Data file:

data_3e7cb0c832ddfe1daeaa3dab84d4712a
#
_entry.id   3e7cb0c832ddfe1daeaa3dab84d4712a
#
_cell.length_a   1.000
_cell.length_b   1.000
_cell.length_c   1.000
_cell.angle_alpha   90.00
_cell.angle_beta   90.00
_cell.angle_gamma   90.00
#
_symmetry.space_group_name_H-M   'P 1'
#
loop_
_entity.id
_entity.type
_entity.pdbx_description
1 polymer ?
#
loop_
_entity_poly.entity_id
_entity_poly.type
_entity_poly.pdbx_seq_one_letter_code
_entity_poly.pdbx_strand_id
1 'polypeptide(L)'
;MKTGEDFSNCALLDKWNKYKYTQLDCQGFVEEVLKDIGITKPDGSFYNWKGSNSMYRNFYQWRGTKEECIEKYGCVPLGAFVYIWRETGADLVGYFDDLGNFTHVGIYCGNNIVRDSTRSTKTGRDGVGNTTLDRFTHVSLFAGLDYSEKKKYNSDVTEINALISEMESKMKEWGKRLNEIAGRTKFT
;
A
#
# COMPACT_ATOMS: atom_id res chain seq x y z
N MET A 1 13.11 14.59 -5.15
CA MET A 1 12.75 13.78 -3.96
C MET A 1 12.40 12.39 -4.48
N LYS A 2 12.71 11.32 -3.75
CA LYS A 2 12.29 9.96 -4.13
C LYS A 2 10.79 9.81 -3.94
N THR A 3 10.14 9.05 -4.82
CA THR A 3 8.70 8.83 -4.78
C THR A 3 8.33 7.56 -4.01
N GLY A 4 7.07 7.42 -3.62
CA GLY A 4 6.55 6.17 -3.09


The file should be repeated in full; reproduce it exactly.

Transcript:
data_3e7cb0c832ddfe1daeaa3dab84d4712a
#
_entry.id   3e7cb0c832ddfe1daeaa3dab84d4712a
#
_cell.length_a   1.000
_cell.length_b   1.000
_cell.length_c   1.000
_cell.angle_alpha   90.00
_cell.angle_beta   90.00
_cell.angle_gamma   90.00
#
_symmetry.space_group_name_H-M   'P 1'
#
loop_
_entity.id
_entity.type
_entity.pdbx_description
1 polymer ?
#
loop_
_entity_poly.entity_id
_entity_poly.type
_entity_poly.pdbx_seq_one_letter_code
_entity_poly.pdbx_strand_id
1 'polypeptide(L)'
;MKTGEDFSNCALLDKWNKYKYTQLDCQGFVEEVLKDIGITKPDGSFYNWKGSNSMYRNFYQWRGTKEECIEKYGCVPLGAFVYIWRETGADLVGYFDDLGNFTHVGIYCGNNIVRDSTRSTKTGRDGVGNTTLDRFTHVSLFAGLDYSEKKKYNSDVTEINALISEMESKMKEWGKRLNEIAGRTKFT
;
A
#
# COMPACT_ATOMS: atom_id res chain seq x y z
N MET A 1 13.11 14.59 -5.15
CA MET A 1 12.75 13.78 -3.96
C MET A 1 12.40 12.39 -4.48
N LYS A 2 12.71 11.32 -3.75
CA LYS A 2 12.29 9.96 -4.13
C LYS A 2 10.79 9.81 -3.94
N THR A 3 10.14 9.05 -4.82
CA THR A 3 8.70 8.83 -4.78
C THR A 3 8.33 7.56 -4.01
N GLY A 4 7.07 7.42 -3.62
CA GLY A 4 6.55 6.17 -3.09